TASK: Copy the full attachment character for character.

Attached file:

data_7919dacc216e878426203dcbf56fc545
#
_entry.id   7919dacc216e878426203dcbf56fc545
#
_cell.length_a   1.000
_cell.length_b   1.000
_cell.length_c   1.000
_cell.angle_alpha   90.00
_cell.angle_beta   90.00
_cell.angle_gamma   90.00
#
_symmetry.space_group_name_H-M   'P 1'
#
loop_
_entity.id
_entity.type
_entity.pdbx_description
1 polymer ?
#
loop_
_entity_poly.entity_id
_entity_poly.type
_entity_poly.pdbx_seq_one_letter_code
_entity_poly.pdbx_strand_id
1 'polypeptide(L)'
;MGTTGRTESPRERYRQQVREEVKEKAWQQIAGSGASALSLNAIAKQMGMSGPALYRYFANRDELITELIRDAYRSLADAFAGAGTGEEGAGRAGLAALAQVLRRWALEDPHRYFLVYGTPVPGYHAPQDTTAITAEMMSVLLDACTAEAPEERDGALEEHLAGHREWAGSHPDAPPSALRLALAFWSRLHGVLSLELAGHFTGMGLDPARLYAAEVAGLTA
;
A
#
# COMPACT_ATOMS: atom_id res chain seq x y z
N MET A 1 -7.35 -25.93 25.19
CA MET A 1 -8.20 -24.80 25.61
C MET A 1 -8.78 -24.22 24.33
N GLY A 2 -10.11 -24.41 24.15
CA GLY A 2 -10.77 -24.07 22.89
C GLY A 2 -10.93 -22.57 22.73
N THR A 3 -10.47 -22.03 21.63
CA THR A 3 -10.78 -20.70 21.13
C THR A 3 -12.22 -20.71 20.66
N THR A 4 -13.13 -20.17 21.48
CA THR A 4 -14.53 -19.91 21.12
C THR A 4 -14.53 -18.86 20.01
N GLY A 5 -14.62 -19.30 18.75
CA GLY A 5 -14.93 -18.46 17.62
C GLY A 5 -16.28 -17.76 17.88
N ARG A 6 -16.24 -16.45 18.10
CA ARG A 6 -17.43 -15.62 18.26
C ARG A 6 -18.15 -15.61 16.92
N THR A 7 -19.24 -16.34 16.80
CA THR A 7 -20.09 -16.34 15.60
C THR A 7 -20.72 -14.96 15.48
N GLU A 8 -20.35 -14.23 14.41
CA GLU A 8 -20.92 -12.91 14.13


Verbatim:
data_7919dacc216e878426203dcbf56fc545
#
_entry.id   7919dacc216e878426203dcbf56fc545
#
_cell.length_a   1.000
_cell.length_b   1.000
_cell.length_c   1.000
_cell.angle_alpha   90.00
_cell.angle_beta   90.00
_cell.angle_gamma   90.00
#
_symmetry.space_group_name_H-M   'P 1'
#
loop_
_entity.id
_entity.type
_entity.pdbx_description
1 polymer ?
#
loop_
_entity_poly.entity_id
_entity_poly.type
_entity_poly.pdbx_seq_one_letter_code
_entity_poly.pdbx_strand_id
1 'polypeptide(L)'
;MGTTGRTESPRERYRQQVREEVKEKAWQQIAGSGASALSLNAIAKQMGMSGPALYRYFANRDELITELIRDAYRSLADAFAGAGTGEEGAGRAGLAALAQVLRRWALEDPHRYFLVYGTPVPGYHAPQDTTAITAEMMSVLLDACTAEAPEERDGALEEHLAGHREWAGSHPDAPPSALRLALAFWSRLHGVLSLELAGHFTGMGLDPARLYAAEVAGLTA
;
A
#
# COMPACT_ATOMS: atom_id res chain seq x y z
N MET A 1 -7.35 -25.93 25.19
CA MET A 1 -8.20 -24.80 25.61
C MET A 1 -8.78 -24.22 24.33
N GLY A 2 -10.11 -24.41 24.15
CA GLY A 2 -10.77 -24.07 22.89
C GLY A 2 -10.93 -22.57 22.73
N THR A 3 -10.47 -22.03 21.63
CA THR A 3 -10.78 -20.70 21.13
C THR A 3 -12.22 -20.71 20.66
N THR A 4 -13.13 -20.17 21.48
CA THR A 4 -14.53 -19.91 21.12
C THR A 4 -14.53 -18.86 20.01
N GLY A 5 -14.62 -19.30 18.75
CA GLY A 5 -14.93 -18.46 17.62
C GLY A 5 -16.28 -17.76 17.88
N ARG A 6 -16.24 -16.45 18.10
CA ARG A 6 -17.43 -15.62 18.26
C ARG A 6 -18.15 -15.61 16.92
N THR A 7 -19.24 -16.34 16.80
CA THR A 7 -20.09 -16.34 15.60
C THR A 7 -20.72 -14.96 15.48
N GLU A 8 -20.35 -14.23 14.41
CA GLU A 8 -20.92 -12.91 14.13